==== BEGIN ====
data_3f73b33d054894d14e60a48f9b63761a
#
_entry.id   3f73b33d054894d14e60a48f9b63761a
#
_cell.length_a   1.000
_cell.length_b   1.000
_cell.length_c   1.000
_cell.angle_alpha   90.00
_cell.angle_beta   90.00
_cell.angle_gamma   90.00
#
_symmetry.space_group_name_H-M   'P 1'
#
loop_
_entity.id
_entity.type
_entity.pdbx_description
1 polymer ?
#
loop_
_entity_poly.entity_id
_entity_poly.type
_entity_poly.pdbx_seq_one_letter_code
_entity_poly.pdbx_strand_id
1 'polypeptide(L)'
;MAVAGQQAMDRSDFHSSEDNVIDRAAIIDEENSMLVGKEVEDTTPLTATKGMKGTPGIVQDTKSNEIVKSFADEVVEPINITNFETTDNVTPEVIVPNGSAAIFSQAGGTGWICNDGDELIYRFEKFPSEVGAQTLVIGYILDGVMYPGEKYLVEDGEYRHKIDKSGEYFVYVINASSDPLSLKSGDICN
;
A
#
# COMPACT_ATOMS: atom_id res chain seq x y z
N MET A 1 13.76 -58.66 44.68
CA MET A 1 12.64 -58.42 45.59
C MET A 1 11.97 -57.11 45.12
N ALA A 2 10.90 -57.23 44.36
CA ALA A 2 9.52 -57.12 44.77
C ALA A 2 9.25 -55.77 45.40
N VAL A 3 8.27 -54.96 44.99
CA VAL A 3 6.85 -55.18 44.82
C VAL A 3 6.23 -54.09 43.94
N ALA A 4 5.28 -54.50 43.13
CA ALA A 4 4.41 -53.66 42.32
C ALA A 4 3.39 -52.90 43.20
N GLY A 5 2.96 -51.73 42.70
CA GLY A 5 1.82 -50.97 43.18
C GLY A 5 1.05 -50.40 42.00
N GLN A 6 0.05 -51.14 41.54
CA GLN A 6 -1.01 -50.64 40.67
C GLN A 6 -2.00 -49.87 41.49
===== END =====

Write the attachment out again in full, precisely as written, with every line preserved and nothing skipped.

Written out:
data_3f73b33d054894d14e60a48f9b63761a
#
_entry.id   3f73b33d054894d14e60a48f9b63761a
#
_cell.length_a   1.000
_cell.length_b   1.000
_cell.length_c   1.000
_cell.angle_alpha   90.00
_cell.angle_beta   90.00
_cell.angle_gamma   90.00
#
_symmetry.space_group_name_H-M   'P 1'
#
loop_
_entity.id
_entity.type
_entity.pdbx_description
1 polymer ?
#
loop_
_entity_poly.entity_id
_entity_poly.type
_entity_poly.pdbx_seq_one_letter_code
_entity_poly.pdbx_strand_id
1 'polypeptide(L)'
;MAVAGQQAMDRSDFHSSEDNVIDRAAIIDEENSMLVGKEVEDTTPLTATKGMKGTPGIVQDTKSNEIVKSFADEVVEPINITNFETTDNVTPEVIVPNGSAAIFSQAGGTGWICNDGDELIYRFEKFPSEVGAQTLVIGYILDGVMYPGEKYLVEDGEYRHKIDKSGEYFVYVINASSDPLSLKSGDICN
;
A
#
# COMPACT_ATOMS: atom_id res chain seq x y z
N MET A 1 13.76 -58.66 44.68
CA MET A 1 12.64 -58.42 45.59
C MET A 1 11.97 -57.11 45.12
N ALA A 2 10.90 -57.23 44.36
CA ALA A 2 9.52 -57.12 44.77
C ALA A 2 9.25 -55.77 45.40
N VAL A 3 8.27 -54.96 44.99
CA VAL A 3 6.85 -55.18 44.82
C VAL A 3 6.23 -54.09 43.94
N ALA A 4 5.28 -54.50 43.13
CA ALA A 4 4.41 -53.66 42.32
C ALA A 4 3.39 -52.90 43.20
N GLY A 5 2.96 -51.73 42.70
CA GLY A 5 1.82 -50.97 43.18
C GLY A 5 1.05 -50.40 42.00
N GLN A 6 0.05 -51.14 41.54
CA GLN A 6 -1.01 -50.64 40.67
C GLN A 6 -2.00 -49.87 41.49